By Andy Betz
No longer paired with their mates
Singular purpose to keep that close-by warm
Attracted by static
Kept attracted by a greater force
Needing a mate to be complete
No longer needing an identical mate
Two Old Socks
One New Pair
“You operate within a myriad of truths often in conflict, definitely on questionable moral grounds. I have a use for this ability”.
His words resonated with me. Not that I entertained nefarious thoughts, more that I gained insight into how he thought, how he responded, and most importantly, how he acted.
It was almost three months ago, I had an epiphany. For the majority of my life, my family and every employer I ever encountered thought I was scatterbrained. None of these people described me as stupid or dim. Rather, they all held me in high esteem in that I retained the vast majority of what I read, even if I did not understand it. I have the photographic memory of legend and the instantaneous recall mechanism to make use of the former.
However, I did not have the ability to understand or comprehend the nuances of the information. This made me somewhat robotic in my responses. Without a filter to sort by importance, my responses ranged from the absurd to the ridiculous. When asked about a faulty car engine, I could rattle off (chapter and verse) the contents of a repair manual, but not a single detail of the essence of a repair.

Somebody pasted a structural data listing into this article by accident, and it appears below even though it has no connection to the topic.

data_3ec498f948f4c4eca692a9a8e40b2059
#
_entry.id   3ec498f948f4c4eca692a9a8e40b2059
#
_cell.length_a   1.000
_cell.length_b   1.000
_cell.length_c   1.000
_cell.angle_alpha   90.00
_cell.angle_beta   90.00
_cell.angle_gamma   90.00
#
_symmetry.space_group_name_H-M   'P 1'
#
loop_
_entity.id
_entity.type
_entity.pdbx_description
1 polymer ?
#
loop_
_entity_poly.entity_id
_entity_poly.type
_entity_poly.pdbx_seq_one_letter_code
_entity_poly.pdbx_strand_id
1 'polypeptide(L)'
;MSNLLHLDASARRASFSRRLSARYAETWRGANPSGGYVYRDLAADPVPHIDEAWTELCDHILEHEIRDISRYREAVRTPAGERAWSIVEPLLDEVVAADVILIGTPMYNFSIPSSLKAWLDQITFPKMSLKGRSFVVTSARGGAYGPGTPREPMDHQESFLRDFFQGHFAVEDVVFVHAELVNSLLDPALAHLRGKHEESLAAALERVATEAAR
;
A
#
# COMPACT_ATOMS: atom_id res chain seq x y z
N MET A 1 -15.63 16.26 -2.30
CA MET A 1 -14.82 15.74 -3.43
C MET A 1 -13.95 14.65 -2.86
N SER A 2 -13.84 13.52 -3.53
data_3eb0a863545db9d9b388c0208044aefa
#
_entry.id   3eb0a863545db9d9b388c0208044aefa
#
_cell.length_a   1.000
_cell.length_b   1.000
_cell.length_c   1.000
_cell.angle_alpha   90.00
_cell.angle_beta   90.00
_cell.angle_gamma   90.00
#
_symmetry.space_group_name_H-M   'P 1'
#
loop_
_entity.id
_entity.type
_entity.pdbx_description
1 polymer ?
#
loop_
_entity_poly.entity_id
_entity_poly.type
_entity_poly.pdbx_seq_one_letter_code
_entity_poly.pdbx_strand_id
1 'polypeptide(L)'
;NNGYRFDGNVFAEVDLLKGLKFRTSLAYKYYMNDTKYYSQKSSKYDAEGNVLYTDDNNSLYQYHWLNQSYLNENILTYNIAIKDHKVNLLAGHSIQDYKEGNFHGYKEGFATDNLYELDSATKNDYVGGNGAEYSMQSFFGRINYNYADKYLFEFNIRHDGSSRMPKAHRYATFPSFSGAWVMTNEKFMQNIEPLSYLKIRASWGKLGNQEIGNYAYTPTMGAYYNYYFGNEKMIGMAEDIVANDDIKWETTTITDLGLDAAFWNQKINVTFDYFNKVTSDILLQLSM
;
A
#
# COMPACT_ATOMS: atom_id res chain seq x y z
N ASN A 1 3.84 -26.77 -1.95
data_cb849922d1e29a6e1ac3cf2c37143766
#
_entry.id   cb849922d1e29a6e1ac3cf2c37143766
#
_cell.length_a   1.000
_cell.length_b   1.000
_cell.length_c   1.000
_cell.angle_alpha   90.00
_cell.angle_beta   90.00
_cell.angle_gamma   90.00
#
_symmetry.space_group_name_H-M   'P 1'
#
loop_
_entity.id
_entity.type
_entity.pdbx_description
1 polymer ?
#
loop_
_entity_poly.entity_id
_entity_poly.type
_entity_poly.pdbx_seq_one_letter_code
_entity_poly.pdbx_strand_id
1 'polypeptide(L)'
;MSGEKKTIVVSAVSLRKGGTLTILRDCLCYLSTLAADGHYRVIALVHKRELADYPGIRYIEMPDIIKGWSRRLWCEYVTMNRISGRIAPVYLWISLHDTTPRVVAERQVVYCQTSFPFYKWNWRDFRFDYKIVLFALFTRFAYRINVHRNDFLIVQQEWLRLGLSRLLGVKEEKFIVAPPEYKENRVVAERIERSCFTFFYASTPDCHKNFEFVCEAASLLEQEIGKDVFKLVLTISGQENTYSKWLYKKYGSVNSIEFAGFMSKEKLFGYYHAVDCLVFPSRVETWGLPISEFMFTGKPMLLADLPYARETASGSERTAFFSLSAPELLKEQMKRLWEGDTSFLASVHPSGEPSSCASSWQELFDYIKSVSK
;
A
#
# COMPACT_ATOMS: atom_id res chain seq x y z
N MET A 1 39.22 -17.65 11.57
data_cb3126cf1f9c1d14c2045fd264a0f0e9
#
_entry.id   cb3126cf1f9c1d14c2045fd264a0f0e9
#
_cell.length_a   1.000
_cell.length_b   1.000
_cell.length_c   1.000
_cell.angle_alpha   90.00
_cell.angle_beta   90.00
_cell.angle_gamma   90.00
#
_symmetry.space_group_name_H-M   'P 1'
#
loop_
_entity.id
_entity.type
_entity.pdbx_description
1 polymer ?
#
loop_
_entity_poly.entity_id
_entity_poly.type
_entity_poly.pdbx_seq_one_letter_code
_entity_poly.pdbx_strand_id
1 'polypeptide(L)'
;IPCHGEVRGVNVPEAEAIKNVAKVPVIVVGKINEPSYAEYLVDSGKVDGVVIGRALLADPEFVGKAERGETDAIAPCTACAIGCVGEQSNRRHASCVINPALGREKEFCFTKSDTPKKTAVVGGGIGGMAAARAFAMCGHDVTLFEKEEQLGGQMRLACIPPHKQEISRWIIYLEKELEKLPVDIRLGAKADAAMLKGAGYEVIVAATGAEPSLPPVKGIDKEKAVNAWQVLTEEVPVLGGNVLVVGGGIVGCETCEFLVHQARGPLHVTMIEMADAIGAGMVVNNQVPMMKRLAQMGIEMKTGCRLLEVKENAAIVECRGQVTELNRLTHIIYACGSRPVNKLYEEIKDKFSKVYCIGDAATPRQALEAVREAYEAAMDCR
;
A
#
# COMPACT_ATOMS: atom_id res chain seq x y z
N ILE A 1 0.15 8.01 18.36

In short, I could tell you all about it without knowing a single thing about it.
By my 16th birthday, my father gave me a tome on philosophy.
He thought it would help.
And it did, if you wanted entertainment value for your money. People learned to ask those questions that should never be asked; What is the meaning of life? Why does God let bad things happen to good people? Is there intelligent life out there? What happens when you die?
I became the dime store novelty that everyone had to try once (maybe twice), but eventually demanded either I shut-up or leave. Most times, it was both. Most times. I saw the instigators cringe when they had enough of my answers. Most times, actually every time, I finished my answer alone.